2) You can tell them in any way imaginable, Its unlikely they will pay attention though and just like Jobcentre Plus, a verbal or written document will only go on file if there is something in it for them. If you had a strange sense of humour to declare that.you have 9 million dollars in an overseas swiss bank account in the form of a letter… it can be assumed they will not only keep such letter but spend 9 million pound investigating it.

      You can withdraw your consent if you have signed the data protection waiver. You can also write to them with a request about information not being shared with any third party (but not if you withdrawing consent in its entirety).

      Third party is anyone other than you, the provider and Jobcentre Plus, however, providers will probably see employers as not third parties… so you might want to include something like ” […] third parties (including but not limited to prospective employers and employment agencies) […]” or “[…] third parties (which includes every corporate body, organisation or individual apart from Jobcentre Plus and Provider) […]”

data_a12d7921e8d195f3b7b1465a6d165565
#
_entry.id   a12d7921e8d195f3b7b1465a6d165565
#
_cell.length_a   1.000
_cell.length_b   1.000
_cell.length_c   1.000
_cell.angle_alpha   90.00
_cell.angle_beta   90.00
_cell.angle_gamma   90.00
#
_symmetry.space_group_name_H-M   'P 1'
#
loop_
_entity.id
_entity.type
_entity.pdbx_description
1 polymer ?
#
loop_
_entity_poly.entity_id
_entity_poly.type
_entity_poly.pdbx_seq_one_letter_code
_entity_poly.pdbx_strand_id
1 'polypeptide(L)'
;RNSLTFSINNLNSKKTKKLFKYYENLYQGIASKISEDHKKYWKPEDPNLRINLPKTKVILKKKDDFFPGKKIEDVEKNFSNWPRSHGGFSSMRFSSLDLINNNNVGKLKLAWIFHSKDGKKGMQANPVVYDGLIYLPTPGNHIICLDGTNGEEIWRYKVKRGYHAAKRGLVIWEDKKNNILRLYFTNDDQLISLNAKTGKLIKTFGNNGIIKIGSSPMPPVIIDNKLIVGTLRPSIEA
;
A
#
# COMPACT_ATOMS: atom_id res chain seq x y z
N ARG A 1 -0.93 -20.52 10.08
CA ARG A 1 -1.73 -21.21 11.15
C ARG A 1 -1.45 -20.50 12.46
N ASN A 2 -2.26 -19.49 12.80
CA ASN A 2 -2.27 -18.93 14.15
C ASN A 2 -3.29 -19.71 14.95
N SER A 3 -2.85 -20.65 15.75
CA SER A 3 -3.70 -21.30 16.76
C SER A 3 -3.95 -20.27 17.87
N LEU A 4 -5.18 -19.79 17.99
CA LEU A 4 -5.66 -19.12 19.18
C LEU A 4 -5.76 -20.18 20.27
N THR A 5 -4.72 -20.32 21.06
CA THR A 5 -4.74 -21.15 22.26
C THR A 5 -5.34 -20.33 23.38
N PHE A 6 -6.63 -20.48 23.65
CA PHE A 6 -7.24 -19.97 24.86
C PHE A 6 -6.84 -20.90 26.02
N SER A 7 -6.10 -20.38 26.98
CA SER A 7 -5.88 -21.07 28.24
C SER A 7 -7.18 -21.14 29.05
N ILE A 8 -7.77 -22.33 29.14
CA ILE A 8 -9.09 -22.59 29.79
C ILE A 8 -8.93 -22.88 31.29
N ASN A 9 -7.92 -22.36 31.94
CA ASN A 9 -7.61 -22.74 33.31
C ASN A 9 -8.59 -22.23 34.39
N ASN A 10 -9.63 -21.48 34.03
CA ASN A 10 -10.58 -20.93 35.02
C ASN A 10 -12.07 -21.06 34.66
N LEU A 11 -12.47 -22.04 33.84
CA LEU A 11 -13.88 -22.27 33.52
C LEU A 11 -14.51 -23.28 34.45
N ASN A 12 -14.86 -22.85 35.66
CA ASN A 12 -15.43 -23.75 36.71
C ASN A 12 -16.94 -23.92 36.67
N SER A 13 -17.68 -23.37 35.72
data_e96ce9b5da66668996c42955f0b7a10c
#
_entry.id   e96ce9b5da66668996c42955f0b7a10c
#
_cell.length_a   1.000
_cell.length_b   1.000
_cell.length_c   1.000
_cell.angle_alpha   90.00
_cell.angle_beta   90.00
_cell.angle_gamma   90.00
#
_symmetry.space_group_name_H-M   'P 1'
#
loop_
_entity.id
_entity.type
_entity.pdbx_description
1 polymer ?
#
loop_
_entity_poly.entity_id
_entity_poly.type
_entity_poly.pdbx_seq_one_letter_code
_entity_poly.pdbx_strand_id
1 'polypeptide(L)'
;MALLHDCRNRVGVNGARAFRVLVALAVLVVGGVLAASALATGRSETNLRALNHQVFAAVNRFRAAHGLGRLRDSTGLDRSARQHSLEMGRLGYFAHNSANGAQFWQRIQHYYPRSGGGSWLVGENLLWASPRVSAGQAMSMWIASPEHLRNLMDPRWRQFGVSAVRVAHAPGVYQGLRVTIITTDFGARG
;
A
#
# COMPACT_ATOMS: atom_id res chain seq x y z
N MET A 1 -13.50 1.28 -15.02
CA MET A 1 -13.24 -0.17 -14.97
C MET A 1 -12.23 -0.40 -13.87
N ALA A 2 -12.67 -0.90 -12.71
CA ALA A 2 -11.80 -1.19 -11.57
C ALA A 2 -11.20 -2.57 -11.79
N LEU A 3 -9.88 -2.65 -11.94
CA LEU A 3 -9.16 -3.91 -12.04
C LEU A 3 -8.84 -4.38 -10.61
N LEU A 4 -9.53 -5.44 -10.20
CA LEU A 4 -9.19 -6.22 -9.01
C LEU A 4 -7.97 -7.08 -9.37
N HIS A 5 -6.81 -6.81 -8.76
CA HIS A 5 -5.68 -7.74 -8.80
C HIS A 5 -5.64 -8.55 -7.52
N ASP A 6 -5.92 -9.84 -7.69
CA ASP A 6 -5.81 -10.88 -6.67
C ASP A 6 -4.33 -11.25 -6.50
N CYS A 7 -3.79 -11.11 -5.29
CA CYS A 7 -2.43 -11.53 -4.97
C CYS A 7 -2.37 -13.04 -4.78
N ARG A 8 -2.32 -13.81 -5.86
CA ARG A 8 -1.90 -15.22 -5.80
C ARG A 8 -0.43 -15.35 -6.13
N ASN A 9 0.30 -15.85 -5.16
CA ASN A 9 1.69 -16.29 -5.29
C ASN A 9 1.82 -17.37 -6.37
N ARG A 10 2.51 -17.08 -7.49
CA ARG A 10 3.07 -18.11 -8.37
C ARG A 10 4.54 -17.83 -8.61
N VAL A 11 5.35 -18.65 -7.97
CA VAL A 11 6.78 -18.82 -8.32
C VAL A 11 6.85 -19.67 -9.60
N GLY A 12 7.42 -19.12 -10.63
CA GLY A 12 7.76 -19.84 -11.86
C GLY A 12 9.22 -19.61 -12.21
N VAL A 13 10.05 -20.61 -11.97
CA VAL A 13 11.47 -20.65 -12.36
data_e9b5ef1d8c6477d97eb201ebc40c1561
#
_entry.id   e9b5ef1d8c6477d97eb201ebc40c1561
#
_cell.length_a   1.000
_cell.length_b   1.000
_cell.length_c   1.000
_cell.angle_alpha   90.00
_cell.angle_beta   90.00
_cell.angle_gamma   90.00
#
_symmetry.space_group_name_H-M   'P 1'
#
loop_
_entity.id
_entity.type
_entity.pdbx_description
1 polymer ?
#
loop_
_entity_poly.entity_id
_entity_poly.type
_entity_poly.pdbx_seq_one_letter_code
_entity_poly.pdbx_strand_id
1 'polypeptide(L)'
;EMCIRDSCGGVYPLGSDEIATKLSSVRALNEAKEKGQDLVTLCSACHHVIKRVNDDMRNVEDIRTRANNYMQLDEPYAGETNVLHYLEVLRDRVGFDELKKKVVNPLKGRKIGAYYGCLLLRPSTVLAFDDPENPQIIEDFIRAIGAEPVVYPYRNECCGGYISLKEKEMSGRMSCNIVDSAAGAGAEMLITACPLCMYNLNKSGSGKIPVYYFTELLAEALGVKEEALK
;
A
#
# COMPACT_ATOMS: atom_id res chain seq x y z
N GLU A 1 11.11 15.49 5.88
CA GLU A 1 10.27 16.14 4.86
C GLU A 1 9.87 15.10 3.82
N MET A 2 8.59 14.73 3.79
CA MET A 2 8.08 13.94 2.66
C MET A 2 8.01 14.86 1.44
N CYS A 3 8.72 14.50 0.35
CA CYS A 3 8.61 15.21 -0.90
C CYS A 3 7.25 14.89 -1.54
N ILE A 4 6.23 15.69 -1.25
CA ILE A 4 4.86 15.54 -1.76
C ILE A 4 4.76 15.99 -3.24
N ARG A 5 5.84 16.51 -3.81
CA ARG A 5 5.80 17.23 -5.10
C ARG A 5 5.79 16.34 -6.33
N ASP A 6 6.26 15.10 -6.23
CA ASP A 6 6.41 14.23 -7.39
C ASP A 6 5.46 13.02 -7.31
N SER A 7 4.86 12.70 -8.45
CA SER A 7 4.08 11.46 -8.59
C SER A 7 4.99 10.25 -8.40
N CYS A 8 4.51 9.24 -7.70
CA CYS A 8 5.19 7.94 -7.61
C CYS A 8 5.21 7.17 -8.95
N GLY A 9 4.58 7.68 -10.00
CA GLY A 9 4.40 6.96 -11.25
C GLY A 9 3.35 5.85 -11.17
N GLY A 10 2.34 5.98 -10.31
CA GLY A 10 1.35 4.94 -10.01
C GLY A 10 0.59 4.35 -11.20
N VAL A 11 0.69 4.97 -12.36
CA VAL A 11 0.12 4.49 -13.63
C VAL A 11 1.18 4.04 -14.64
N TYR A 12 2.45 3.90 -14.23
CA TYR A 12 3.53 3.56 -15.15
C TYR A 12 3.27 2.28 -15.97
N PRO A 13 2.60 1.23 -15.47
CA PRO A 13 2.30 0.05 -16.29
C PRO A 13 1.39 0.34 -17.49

Work Programme

      January 27, 2012 at 5:19 pm

      • “If you sign an Action Plan with the words indicating a refusal.. you will be actioned for a benefit sanction which will be successful. You had previously agreed to do a placement (in the way of actively participate in all the scheme, which a placement is part of) and now are refusing (unlike the data protection elements you cannot later withdraw your wishes to participate without being sanctioned… its like surrendering in war – you lose)”